A playoff atmosphere permeated the ballpark. Fans hung on every pitch, barking disapproval whenever a call tipped the strike count in their team’s disfavor. A close play at first base finally ignited the explosion. Opposing coaches bickered, then launched into an ugly shoving match. Umpires intervened before flying fists could hit their intended targets.
Was it game one of the World Series at Yankee Stadium? Hardly. Try my 8-year-old son’s baseball match in rural California.
A pitiful incident, an alarming national trend. Last summer Michael Costin died after a fight with fellow parent Thomas Junta during a game their sons were playing in Massachusetts. In January, New York father Matt Picca was accused of beating up his son’s hockey coach after a verbal bout. In February, a soccer coach in Florida was charged with battery for head-butting a referee, and a Baptist minister acting as a basketball referee in metropolitan Atlanta stabbed the coach of an 8-year-old’s basketball team after the coach questioned his play calling.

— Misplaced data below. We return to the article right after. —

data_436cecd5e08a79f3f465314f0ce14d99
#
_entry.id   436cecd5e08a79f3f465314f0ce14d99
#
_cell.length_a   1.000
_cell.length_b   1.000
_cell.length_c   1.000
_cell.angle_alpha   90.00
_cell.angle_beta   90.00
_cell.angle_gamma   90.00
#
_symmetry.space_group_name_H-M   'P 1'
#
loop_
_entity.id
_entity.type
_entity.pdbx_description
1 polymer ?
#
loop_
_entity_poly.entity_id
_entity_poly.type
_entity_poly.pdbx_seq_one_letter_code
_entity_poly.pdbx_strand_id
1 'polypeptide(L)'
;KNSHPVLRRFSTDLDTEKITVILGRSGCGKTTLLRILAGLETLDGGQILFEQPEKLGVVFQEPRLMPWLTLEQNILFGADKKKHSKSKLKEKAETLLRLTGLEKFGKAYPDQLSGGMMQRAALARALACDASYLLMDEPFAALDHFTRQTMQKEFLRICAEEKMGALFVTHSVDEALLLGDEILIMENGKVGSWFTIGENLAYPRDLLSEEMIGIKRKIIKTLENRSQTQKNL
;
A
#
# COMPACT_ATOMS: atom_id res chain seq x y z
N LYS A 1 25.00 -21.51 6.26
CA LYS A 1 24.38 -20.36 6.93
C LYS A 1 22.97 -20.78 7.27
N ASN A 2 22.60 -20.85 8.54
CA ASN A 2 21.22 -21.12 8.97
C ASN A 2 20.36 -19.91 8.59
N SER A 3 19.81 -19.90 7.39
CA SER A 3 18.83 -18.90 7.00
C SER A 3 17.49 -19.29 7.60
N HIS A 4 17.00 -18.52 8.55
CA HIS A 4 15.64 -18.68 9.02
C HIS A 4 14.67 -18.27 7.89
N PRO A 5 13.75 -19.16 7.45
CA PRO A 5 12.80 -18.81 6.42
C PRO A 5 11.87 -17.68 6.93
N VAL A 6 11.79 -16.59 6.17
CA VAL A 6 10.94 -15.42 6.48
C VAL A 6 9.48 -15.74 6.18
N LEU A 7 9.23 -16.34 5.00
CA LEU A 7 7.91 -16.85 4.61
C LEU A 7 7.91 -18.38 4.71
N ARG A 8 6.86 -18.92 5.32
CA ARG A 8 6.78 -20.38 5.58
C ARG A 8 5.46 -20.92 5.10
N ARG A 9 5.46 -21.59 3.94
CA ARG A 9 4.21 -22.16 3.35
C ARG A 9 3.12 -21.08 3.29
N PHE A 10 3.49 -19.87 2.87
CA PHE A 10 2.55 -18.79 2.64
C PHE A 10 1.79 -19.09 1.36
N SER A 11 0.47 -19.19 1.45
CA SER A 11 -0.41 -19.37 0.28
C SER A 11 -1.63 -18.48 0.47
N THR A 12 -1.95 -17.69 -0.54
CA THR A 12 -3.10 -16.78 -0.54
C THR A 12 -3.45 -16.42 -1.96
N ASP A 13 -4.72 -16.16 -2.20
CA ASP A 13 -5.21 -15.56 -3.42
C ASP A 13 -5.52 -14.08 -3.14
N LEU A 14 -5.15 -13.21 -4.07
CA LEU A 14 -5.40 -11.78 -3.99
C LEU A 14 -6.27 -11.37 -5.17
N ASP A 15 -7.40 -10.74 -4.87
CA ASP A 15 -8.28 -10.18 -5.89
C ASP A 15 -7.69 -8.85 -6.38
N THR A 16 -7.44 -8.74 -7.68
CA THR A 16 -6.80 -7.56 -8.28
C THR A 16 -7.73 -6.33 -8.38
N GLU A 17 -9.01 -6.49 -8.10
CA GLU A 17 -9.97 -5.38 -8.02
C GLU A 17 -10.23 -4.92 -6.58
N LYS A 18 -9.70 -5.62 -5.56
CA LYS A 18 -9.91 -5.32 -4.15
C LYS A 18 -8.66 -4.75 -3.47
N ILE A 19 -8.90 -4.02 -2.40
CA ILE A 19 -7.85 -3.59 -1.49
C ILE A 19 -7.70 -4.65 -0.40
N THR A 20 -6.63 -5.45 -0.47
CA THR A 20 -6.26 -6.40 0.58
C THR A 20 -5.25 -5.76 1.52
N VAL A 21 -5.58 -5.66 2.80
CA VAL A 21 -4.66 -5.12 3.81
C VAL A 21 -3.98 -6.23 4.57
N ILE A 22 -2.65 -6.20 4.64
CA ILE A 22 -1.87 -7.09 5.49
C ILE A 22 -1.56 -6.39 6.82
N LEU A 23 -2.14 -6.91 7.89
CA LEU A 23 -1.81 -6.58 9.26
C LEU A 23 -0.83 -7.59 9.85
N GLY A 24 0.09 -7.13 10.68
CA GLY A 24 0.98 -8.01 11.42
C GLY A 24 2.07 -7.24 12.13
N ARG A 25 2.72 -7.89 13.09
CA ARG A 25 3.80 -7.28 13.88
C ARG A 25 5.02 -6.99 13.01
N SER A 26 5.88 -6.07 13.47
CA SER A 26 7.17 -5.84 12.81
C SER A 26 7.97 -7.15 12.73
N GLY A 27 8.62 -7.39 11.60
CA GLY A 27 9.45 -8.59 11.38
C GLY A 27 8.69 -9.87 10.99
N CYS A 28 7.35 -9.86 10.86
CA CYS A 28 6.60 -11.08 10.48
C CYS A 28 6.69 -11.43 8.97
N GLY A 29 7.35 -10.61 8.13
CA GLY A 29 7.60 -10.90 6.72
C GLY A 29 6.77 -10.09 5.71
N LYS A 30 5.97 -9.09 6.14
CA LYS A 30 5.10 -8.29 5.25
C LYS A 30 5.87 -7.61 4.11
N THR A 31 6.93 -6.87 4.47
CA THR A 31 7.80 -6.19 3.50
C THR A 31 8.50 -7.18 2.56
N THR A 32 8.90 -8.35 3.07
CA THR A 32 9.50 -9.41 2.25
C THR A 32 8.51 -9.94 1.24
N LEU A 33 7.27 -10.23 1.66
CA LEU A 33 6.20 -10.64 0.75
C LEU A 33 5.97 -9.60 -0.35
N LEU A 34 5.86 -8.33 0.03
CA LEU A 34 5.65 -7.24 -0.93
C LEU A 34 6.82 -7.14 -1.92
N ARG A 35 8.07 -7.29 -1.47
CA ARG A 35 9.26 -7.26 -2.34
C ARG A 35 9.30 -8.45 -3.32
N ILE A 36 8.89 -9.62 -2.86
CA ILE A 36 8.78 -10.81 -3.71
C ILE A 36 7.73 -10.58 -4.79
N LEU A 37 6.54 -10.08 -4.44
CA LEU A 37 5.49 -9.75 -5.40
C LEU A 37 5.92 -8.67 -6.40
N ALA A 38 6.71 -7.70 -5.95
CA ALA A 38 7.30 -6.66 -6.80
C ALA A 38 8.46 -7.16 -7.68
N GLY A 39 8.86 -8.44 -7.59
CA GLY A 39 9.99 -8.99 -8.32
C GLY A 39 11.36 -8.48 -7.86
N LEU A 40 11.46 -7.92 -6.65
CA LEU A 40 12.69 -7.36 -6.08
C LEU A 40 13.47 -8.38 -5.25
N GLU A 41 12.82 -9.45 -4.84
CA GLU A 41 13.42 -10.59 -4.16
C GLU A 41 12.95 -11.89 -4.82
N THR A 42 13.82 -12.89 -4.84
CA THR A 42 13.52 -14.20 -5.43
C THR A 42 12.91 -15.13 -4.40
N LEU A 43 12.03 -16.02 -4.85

Unfortunately, these events aren’t sensationalized media caricatures. Parental aggression at youth sports is altogether commonplace. Ask anyone who has a child in sports and they’ll quickly tick off their own personal examples.
Youth sports are too often about frustrated parents living out their own long-lost dreams on a school playground. About sons becoming highly recruited pitchers with college scholarships; about daughters being the next Brandi Chastain.
As a result, kids are fleeing sports in droves. The National Alliance for Youth Sports reports that nearly 70 percent of children drop out of organized leagues by the age of 13. The number one reason they gave in a survey was that it ceased to be fun.